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Taking a Human Rights Approach to AI Governance

Evan Tachovsky — Former Director & Lead Data Scientist, Innovation, The Rockefeller
Hunter Goldman — Former Director, Innovation, The Rockefeller Foundation
Woman coding on a laptop computer
Photo by Christina Morillo from Pexels.

In response to concern about the impact of AI on society companies and civil society organizations have raced to write ethical frameworks to guide the development and use of these powerful new tools. Researchers at ETH Zurich’s Health Ethics & Policy Lab found that over 80 distinct AI ethics frameworks have been proposed in just the last five years. While well-intentioned, these frameworks don’t scale, are often duplicative, and fail to provide a legal foundation for effective regulation.

In October 2019 as part of our AI Month at Bellagio, we partnered with machine learning startup Element AI and Mozilla Foundation to convene a workshop to evaluate a different approach: using human rights frameworks to govern AI.

AI governance grounded in human rights has a number of advantages. First, human rights—as codified in the Universal Declaration of Human Rights—provides an established, global construct that is widely acknowledged by governments, businesses, and civil society. Second, this framework offers a legal basis for more specific regulation in a way that ethical frameworks do not. And third, there are established procedures and norms for assessing the human rights impact of business operations and remediating harm.

Despite these theoretical advantages, there is little clarity about what a human rights approach to governing AI would look like in practice. At the workshop, a group of legal, technology, and policy experts from around the world wrestled with questions we need to answer in order to operationalize a human rights approach to governing AI. These included:

  • How do human rights frameworks intersect with existing national regulation or company-backed ethical frameworks? Where are these approaches complementary and where are they contradictory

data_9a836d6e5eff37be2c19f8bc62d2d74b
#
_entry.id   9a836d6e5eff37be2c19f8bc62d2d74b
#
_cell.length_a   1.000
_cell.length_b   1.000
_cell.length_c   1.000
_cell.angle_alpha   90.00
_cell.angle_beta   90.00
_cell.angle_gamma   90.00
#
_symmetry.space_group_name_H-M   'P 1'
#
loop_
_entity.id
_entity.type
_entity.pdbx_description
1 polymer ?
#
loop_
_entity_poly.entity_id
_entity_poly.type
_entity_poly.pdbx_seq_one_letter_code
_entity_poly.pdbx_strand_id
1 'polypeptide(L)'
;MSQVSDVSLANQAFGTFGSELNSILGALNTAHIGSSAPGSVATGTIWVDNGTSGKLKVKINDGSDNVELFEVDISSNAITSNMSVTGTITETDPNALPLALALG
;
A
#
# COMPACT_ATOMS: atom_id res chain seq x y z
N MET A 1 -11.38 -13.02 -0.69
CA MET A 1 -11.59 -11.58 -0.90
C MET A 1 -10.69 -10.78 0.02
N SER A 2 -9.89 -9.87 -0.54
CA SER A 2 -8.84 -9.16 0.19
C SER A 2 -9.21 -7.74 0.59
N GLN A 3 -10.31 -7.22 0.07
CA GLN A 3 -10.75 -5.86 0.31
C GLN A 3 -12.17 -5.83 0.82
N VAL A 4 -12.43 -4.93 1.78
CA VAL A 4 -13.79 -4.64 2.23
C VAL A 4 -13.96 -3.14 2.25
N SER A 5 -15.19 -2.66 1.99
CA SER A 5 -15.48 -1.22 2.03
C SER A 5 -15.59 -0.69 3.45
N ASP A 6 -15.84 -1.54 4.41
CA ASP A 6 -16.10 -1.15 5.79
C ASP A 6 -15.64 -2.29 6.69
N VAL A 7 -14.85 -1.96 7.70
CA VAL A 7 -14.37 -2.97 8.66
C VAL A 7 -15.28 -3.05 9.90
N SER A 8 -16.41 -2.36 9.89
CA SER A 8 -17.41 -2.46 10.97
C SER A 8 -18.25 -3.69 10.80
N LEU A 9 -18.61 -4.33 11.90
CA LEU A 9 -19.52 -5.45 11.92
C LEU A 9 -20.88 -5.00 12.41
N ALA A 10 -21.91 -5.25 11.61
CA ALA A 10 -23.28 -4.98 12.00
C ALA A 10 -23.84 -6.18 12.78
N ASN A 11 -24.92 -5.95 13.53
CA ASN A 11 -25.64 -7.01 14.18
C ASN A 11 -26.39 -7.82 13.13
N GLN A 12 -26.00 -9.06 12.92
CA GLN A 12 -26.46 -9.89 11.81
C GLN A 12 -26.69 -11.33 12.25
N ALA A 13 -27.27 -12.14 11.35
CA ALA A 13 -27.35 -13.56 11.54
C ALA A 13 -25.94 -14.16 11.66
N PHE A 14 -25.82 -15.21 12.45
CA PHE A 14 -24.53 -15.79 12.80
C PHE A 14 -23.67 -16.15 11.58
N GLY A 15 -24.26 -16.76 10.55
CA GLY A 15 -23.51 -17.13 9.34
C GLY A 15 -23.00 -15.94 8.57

• What would human rights impact assessments look like for AI products?
  • Do regulatory bodies understand both AI and human rights frameworks sufficiently to develop smart regulation? If not, are there opportunities for education?

There is little clarity about what a human rights approach to governing AI would look like in practice.

Based on the discussion, Element AI developed a set of practical recommendations for governments and companies interested in using a human rights approach to govern AI. Their landmark report, released last week at the 2019 Internet Governance Forum, makes recommendations for the public and private sectors including:

  • Governments should make (1)  human rights impact assessments a requirement for public sector procurement of AI tools and (2) develop new Centers of Expertise to help regulators understand how AI works.
  • Companies should (1) integrate human rights impact assessments throughout the AI development lifecycle and (2) prioritize the development of explainable AI technology that helps us identify and end harm.
  • Investors should (1) seek out companies that build rights-respecting AI and (2) fund up-stream research on explainability and human-centered design for AI.

For more details, see the full report here.

At The Rockefeller Foundation, we seek to maximize the benefits of AI for society while mitigating the harm. Shifting from a patchwork of ethical AI frameworks toward coherent, human rights-based approach is an important step in this process. We are proud to work with Element AI and Mozilla Foundation to advance this work.

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